Writer: Boaz Lavie
Artists: Asaf Hanuka and Tomer Hanuka
Publisher: First Second
Back in 2000, a photographer in Thailand snapped a photo of 12-year-old twins Luther and Johnny Htoo, leaders of a band of Karen refugees who fought the Myanmar army which they said had dispossessed them of their land. The boys were reputed to have magical powers, being immune to bullets and land mines
Miraculously, they survived their guerrilla war and are in their late 20s today.
The image of child soldiers, one chomping a cigar, struck comics creators Asaf and Tomer Hanuka – also twin brothers – who were intrigued and perturbed by its depiction of “childhood without childhood”. And it inspired this graphic novel, written by filmmaker and game designer Boaz Lavie and drawn by the Hanukas.
It’s a dark fantasy, veering off the dirt road of reality onto a beautifully drawn (though no less disturbingly violent than actual strife-torn lands close by) fictional country named Quanlom.
A former American soldier named Mark, an explosives expert, gets drawn into the ongoing struggle there when he reluctantly accepts a military job offer from his pal Jason.
The job is simple: blow up a mountain – in fancier terms, “lava tube denuding” – in Quanlom to allow access to valuable mineral deposits. The problem is, the mountain is sacred to the people who live in the vicinity; and things really get hairy for Mark when he falls into the clutches of the rebels, led by young twin brothers Luke and Thomas (inspired by the Htoo twins, obviously).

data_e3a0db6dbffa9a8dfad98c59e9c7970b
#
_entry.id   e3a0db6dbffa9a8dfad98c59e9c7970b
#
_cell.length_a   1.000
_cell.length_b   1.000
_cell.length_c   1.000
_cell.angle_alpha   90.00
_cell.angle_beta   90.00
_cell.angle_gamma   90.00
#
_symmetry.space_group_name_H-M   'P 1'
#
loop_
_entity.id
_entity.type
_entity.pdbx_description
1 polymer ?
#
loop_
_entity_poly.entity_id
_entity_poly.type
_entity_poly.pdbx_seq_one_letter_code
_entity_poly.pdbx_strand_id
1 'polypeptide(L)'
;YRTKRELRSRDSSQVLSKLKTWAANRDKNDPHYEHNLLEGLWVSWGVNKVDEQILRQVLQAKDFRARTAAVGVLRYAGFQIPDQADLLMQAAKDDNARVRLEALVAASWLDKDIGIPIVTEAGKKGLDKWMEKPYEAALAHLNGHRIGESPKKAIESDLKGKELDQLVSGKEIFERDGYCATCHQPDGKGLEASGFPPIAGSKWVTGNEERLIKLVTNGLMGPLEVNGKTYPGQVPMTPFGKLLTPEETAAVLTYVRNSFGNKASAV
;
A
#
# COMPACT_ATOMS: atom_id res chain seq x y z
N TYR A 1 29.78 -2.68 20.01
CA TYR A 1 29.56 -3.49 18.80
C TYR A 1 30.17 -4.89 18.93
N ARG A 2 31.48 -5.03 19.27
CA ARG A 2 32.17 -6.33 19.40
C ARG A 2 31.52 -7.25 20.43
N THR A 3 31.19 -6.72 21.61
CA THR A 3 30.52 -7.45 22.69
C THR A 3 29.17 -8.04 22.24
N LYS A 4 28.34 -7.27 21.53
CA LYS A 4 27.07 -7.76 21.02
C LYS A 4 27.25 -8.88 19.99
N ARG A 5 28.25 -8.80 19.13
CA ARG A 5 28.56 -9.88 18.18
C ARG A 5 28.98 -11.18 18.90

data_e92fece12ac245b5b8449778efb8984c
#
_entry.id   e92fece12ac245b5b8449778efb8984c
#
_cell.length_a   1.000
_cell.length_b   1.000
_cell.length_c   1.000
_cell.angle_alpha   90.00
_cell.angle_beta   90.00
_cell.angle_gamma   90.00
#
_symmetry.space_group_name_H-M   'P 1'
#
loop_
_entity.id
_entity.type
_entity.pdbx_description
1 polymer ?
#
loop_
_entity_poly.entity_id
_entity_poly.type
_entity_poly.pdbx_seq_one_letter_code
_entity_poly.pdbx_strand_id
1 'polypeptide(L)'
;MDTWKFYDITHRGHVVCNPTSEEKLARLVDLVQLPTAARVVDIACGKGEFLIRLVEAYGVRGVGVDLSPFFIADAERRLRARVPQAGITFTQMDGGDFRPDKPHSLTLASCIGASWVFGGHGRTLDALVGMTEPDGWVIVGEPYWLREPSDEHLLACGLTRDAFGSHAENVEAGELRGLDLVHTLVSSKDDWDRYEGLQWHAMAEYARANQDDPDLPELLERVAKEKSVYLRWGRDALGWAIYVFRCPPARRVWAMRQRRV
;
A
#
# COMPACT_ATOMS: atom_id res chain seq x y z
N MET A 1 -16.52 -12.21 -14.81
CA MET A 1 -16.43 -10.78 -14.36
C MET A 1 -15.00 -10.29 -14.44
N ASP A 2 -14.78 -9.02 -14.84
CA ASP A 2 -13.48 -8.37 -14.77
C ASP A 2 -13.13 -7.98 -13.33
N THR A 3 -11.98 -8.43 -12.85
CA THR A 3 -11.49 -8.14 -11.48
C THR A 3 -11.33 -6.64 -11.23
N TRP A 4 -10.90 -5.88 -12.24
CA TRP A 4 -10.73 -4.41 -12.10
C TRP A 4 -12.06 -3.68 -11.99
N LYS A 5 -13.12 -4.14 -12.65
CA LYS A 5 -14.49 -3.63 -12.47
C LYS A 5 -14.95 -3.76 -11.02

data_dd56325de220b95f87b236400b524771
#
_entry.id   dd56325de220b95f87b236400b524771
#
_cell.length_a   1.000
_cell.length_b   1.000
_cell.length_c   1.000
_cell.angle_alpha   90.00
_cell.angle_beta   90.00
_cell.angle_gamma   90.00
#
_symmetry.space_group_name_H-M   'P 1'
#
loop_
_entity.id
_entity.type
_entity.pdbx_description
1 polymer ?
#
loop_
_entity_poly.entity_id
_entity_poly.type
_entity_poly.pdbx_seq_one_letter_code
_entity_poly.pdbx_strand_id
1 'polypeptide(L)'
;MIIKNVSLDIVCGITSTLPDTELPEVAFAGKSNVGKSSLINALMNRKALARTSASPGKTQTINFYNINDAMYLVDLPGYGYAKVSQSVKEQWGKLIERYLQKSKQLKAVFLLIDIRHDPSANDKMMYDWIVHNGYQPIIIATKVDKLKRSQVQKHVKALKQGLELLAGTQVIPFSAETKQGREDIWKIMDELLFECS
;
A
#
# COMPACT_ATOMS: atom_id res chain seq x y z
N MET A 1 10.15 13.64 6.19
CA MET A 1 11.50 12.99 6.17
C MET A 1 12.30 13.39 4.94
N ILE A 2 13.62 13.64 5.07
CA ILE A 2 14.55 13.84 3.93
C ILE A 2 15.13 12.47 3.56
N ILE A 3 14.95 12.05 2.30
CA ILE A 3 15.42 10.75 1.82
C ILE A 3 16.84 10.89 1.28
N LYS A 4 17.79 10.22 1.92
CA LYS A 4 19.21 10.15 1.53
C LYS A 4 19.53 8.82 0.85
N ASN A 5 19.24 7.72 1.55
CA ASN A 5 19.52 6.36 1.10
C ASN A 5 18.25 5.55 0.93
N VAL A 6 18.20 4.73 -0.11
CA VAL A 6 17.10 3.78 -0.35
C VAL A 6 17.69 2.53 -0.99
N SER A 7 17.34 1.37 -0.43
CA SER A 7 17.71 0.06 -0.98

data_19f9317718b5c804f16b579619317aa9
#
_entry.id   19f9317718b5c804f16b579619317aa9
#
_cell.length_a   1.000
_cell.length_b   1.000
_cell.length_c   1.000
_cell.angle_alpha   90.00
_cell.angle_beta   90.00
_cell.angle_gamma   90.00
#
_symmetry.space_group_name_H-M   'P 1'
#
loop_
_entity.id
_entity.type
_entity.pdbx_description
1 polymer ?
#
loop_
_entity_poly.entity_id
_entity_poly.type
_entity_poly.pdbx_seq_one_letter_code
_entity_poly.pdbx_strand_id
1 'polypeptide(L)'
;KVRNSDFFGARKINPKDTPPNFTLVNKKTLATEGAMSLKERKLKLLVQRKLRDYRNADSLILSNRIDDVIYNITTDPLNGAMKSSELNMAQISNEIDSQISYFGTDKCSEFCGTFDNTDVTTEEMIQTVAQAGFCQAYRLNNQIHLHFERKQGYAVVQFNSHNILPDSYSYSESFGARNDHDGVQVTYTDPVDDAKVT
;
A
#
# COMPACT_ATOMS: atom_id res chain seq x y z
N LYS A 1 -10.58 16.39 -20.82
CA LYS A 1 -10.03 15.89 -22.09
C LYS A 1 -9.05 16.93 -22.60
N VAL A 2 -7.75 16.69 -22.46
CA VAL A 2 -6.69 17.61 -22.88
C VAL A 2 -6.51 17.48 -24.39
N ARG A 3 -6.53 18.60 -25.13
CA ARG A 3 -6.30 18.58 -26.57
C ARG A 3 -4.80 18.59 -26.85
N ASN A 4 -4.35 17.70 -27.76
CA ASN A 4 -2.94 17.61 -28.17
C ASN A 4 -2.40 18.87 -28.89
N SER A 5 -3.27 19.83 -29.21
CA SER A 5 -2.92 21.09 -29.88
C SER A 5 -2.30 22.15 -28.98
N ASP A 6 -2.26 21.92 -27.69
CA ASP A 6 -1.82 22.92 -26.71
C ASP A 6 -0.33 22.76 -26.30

Do they really have magical powers? Is it all in Mark’s head, after getting fed a steady diet of tall tales from Jason and assorted local superstitions?
The bottom line is that this is not an easy story to read either way. The atrocities committed on both sides – or most times, just their aftermath – are disquieting.
The violence is startling, with innocent lives lost and innocents prepared to do ghastly things for their cause (or just self-preservation), and sometimes you can’t help feeling sorry even for the nominal bad guys of the piece.
While The Divine is beautifully illustrated, the story as a whole has a hollow feel. The characters are rather one-note and the stilted dialogue doesn’t help us gain any insight into their struggles and motivations, nor does it help make us care.
And rather than feel anything remotely like sympathy for the twins, or revulsion at those responsible for turning them into such soulless killers, we merely feel alienated.
Which is a pity, because it squanders the potential of this intriguing premise and its unusual inspiration.
The Divine is available at Kinokuniya, Suria KLCC. Call 03-2164 8133 or e-mail: firstname.lastname@example.org or visit www.kinokuniya.com/my.